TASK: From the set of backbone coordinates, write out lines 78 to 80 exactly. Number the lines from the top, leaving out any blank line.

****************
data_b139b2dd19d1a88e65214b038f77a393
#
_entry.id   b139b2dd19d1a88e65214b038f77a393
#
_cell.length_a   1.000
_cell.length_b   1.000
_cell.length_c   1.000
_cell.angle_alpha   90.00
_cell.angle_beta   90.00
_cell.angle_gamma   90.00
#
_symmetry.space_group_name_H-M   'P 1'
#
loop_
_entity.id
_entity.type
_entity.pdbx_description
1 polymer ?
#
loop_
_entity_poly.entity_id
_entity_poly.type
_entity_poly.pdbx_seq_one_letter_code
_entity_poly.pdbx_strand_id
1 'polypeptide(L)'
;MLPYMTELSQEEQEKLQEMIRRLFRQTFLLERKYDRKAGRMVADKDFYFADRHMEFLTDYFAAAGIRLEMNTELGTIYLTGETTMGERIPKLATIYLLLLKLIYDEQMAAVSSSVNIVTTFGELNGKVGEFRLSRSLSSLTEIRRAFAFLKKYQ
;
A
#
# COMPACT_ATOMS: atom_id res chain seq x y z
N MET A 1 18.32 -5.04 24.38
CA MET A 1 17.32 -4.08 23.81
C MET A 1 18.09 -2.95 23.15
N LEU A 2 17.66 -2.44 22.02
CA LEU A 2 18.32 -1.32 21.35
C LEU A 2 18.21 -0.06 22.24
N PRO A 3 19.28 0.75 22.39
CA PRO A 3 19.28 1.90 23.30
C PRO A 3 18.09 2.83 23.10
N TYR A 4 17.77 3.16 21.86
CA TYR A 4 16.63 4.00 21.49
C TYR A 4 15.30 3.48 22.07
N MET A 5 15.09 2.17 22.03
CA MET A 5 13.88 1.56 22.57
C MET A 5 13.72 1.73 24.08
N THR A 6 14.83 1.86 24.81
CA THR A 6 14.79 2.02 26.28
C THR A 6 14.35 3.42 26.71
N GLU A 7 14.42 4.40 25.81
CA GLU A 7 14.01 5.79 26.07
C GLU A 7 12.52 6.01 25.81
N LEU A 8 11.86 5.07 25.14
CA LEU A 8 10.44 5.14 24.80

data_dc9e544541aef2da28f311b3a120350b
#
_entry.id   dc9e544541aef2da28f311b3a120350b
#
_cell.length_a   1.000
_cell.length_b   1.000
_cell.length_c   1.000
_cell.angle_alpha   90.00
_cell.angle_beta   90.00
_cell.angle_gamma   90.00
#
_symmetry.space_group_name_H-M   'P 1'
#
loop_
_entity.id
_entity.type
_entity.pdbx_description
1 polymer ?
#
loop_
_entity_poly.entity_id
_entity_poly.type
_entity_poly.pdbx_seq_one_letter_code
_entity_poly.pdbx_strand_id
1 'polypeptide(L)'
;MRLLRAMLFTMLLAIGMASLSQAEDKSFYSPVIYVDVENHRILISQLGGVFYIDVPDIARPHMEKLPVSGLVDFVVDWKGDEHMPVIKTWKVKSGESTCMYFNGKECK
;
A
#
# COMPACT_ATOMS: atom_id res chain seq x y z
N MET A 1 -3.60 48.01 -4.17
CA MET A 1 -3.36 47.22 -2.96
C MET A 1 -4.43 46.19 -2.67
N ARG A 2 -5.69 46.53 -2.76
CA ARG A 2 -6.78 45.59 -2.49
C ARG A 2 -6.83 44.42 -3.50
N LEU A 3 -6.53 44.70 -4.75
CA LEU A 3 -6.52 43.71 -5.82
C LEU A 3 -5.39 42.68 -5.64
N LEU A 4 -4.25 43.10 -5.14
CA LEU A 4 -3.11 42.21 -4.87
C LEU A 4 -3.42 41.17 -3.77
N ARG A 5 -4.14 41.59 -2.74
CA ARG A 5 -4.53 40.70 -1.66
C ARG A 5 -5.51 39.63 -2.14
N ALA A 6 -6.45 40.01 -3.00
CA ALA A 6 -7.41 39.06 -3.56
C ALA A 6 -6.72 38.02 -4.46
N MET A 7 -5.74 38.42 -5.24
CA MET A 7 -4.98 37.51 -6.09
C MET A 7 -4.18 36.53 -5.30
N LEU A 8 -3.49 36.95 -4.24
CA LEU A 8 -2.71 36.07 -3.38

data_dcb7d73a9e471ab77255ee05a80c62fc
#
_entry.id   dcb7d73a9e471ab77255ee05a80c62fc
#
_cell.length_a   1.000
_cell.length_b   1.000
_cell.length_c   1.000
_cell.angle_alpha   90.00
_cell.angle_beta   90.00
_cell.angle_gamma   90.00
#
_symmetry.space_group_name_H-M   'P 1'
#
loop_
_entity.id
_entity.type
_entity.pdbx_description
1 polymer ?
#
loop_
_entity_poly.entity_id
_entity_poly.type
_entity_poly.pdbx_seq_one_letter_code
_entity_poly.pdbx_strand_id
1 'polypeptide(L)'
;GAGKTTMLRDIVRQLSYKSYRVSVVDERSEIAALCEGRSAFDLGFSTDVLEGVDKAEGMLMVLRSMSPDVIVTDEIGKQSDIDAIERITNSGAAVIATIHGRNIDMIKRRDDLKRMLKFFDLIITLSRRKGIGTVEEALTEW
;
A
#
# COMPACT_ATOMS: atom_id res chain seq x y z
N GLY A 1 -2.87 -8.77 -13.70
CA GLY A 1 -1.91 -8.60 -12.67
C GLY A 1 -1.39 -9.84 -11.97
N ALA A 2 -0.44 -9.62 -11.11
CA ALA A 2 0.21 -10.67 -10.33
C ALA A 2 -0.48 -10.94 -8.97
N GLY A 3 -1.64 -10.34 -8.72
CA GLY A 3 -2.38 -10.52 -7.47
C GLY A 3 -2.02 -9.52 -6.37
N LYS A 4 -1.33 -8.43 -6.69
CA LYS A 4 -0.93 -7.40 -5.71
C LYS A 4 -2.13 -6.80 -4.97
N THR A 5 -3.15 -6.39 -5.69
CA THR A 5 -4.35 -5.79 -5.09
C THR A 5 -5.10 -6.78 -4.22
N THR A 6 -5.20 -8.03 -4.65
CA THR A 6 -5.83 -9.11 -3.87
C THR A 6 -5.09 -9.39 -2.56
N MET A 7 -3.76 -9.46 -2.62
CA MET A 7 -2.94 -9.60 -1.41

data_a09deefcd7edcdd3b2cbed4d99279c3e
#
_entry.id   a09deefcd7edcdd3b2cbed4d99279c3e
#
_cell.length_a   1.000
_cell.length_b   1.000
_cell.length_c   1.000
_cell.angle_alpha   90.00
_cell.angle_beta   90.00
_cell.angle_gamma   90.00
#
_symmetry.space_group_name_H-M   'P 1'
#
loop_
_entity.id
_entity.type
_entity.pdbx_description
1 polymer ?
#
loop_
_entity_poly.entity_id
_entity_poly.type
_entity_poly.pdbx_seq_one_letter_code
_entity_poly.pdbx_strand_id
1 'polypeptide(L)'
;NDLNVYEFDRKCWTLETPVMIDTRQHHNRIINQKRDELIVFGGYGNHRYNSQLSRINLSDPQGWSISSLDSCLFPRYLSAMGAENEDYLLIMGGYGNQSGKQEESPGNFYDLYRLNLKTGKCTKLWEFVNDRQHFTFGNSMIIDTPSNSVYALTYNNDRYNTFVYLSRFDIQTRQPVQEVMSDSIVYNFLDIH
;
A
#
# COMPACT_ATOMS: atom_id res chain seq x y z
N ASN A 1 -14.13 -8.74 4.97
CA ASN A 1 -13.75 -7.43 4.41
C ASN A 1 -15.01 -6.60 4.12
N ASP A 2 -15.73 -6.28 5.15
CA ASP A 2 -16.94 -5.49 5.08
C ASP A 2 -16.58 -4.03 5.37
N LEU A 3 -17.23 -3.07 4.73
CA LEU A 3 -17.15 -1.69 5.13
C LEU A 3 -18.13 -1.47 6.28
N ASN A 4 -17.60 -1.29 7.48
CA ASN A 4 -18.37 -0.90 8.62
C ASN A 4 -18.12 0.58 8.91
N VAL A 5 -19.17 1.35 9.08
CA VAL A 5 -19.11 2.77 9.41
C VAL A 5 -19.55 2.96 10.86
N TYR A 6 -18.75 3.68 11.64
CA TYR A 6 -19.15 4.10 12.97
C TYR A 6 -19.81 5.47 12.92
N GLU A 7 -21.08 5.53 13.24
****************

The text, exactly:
1 'polypeptide(L)'
;MRLLRAMLFTMLLAIGMASLSQAEDKSFYSPVIYVDVENHRILISQLGGVFYIDVPDIARPHMEKLPVSGLVDFVVDWKGDEHMPVIKTWKVKSGESTCMYFNGKECK
;